Regular City: Construction of Ideas Past and Future

January 14 - February 08, 2019

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This exhibition is founded upon material from the upcoming publication Urban Grids: Handbook for Regular City Design (ORO Editions, 2019), written by Joan Busquets, Dingliang Yang, and Michael Keller. It is the result of an eight-year research project undertaken at the Harvard University Graduate School of Design on regularity in city design, with a particular emphasis on the latent capacities and projective potentials of the urban grid. Research into existing cities and projects is revealing new emerging conditions for the urban grid, presented here as possible paradigms for the city of the future.

The exhibition is organized in four parts. The first part, Atlas of Regular Cities, presents a survey and comparative analysis of 100 regular cities from across the globe. The second part, Grids through History, presents a historical reading of the regular city through four contrasting arguments. The third part, Emergence of New Urban Grids, presents a selection of key projects, texts, and concepts from the 20th century, followed by a selection of contemporary urban projects at the intermediate scale that exhibit the application of regular logic in their conceptualization and integration into the greater city. The fourth part, The Grid as Open Form for City Design, presents four lenses on design tools and concepts that may continue to inform good city design into the near future.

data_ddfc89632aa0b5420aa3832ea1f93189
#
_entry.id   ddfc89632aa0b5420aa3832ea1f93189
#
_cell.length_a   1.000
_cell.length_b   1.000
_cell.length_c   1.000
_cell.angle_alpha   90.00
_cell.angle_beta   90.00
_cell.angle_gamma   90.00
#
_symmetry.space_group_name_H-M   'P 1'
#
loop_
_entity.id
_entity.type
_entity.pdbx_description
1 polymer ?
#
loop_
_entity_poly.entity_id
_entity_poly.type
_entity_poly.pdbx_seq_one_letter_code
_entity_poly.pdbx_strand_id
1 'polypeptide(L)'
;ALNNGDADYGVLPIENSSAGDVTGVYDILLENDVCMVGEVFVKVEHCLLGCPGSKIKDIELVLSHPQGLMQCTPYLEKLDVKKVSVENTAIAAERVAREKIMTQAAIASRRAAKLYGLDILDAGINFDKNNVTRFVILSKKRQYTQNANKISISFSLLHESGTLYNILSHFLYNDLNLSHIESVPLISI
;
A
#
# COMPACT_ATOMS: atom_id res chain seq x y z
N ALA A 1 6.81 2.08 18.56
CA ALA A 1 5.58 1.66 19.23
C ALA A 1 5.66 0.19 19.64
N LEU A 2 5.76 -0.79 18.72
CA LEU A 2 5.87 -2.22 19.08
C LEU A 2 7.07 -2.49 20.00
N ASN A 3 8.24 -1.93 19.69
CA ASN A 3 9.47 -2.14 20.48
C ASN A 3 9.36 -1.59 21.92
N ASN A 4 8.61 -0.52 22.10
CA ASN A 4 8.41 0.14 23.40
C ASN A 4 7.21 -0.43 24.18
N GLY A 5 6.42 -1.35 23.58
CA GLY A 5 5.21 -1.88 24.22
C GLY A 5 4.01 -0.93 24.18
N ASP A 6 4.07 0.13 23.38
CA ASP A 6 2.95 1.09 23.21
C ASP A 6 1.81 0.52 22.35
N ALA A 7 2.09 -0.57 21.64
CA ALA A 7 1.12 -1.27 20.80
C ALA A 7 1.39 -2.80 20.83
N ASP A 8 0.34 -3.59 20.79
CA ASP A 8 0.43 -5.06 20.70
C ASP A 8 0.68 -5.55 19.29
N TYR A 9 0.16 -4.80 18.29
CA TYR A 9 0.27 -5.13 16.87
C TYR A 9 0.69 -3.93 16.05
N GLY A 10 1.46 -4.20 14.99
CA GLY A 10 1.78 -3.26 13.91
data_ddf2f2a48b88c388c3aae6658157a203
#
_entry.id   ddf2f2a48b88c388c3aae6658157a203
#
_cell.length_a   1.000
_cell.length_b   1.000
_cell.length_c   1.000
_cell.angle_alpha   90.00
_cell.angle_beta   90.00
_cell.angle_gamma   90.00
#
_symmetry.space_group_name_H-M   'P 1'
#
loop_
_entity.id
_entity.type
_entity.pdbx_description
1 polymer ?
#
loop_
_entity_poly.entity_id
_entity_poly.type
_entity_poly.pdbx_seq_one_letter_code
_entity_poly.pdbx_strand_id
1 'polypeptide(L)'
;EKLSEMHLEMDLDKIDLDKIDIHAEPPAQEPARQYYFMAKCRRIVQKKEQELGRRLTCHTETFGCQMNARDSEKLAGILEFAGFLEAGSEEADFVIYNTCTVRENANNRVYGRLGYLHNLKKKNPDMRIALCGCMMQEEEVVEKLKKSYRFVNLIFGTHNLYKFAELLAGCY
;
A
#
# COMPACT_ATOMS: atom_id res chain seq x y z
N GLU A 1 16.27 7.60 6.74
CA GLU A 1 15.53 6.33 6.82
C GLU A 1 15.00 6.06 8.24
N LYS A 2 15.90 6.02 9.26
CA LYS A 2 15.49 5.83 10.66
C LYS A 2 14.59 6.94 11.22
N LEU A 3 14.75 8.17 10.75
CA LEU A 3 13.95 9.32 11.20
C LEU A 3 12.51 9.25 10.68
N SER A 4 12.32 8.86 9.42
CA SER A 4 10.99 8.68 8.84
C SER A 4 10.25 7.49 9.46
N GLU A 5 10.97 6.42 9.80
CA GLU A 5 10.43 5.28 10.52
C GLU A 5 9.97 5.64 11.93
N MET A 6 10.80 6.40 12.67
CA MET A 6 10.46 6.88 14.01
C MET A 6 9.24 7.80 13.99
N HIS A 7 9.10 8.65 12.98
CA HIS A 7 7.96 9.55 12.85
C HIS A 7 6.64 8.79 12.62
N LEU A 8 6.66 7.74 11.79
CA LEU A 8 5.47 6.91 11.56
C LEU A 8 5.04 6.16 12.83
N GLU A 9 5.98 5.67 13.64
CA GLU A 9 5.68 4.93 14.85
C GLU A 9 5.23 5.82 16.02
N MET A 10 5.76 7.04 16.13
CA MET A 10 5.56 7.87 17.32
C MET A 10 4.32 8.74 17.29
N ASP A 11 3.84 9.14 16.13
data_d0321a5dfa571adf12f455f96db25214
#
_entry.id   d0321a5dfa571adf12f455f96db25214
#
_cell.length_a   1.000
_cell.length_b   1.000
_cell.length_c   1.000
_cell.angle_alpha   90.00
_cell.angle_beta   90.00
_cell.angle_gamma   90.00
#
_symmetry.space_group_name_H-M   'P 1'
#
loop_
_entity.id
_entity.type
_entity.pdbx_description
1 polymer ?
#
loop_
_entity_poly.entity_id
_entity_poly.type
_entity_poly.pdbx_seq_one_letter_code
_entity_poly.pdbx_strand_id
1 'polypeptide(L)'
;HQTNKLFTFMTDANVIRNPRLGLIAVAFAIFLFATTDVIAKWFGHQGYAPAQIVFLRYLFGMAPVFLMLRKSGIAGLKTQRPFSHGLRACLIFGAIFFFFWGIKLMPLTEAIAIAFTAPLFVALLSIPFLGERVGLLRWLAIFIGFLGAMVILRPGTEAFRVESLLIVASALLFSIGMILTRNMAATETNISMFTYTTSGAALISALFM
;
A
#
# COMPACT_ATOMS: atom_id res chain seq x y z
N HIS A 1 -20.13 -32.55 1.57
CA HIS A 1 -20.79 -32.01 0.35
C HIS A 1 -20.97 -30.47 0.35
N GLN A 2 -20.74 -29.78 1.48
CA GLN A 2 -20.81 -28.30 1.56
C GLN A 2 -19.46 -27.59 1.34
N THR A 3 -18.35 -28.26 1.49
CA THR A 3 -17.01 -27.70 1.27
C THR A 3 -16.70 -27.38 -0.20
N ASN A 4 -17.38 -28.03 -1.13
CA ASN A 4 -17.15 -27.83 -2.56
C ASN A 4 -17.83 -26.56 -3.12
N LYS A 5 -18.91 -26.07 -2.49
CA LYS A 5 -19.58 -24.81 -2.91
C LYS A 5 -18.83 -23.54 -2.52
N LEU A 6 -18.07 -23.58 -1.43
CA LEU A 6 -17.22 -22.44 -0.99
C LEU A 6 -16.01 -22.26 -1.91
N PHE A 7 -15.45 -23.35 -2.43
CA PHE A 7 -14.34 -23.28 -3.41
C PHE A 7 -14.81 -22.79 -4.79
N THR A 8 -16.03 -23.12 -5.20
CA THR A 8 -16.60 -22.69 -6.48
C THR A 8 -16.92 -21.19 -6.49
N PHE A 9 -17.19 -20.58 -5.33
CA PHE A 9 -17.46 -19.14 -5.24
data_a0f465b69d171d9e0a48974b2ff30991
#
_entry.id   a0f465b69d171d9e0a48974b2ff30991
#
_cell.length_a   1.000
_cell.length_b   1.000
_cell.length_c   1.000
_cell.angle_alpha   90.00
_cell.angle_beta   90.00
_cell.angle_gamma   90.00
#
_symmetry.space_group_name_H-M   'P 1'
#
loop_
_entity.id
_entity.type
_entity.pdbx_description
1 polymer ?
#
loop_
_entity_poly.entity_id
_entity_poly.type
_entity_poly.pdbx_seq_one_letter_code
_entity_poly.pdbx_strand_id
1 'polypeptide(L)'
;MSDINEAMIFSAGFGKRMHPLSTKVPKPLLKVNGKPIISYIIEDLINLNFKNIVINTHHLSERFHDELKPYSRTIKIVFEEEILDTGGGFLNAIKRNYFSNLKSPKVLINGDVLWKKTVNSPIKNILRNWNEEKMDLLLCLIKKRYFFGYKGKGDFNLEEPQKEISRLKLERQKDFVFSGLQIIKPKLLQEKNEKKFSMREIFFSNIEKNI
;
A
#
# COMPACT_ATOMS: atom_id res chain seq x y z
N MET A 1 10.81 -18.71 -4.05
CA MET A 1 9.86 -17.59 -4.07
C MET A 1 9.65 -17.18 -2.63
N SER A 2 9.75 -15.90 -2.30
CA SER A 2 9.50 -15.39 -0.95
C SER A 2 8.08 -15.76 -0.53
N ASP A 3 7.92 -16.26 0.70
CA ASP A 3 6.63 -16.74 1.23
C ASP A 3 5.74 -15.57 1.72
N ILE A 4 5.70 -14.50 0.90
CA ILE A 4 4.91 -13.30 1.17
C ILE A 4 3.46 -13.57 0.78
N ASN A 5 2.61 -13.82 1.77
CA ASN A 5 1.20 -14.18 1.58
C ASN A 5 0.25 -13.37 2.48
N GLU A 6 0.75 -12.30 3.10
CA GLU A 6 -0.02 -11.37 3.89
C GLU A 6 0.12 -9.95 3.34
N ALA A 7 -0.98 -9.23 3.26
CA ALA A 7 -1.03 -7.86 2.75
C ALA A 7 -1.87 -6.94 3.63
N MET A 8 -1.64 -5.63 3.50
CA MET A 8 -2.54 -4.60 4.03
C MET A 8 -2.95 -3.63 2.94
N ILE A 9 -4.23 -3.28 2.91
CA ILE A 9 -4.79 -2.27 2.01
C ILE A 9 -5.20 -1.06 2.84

Third Floor Hallway Gallery
Open to Students, Faculty, and Staff

In conjunction with the exhibition, Joan Busquets will give a lecture in the Frederick P. Rose Auditorium on Thursday, February 7. More details here.

 

Located at 7 East 7th Street, between Third and Fourth Avenues

  • Founded by inventor, industrialist and philanthropist Peter Cooper in 1859, The Cooper Union for the Advancement of Science and Art offers education in art, architecture and engineering, as well as courses in the humanities and social sciences.

  • “My feelings, my desires, my hopes, embrace humanity throughout the world,” Peter Cooper proclaimed in a speech in 1853. He looked forward to a time when, “knowledge shall cover the earth as waters cover the great deep.”

  • From its beginnings, Cooper Union was a unique institution, dedicated to founder Peter Cooper's proposition that education is the key not only to personal prosperity but to civic virtue and harmony.

  • Peter Cooper wanted his graduates to acquire the technical mastery and entrepreneurial skills, enrich their intellects and spark their creativity, and develop a sense of social justice that would translate into action.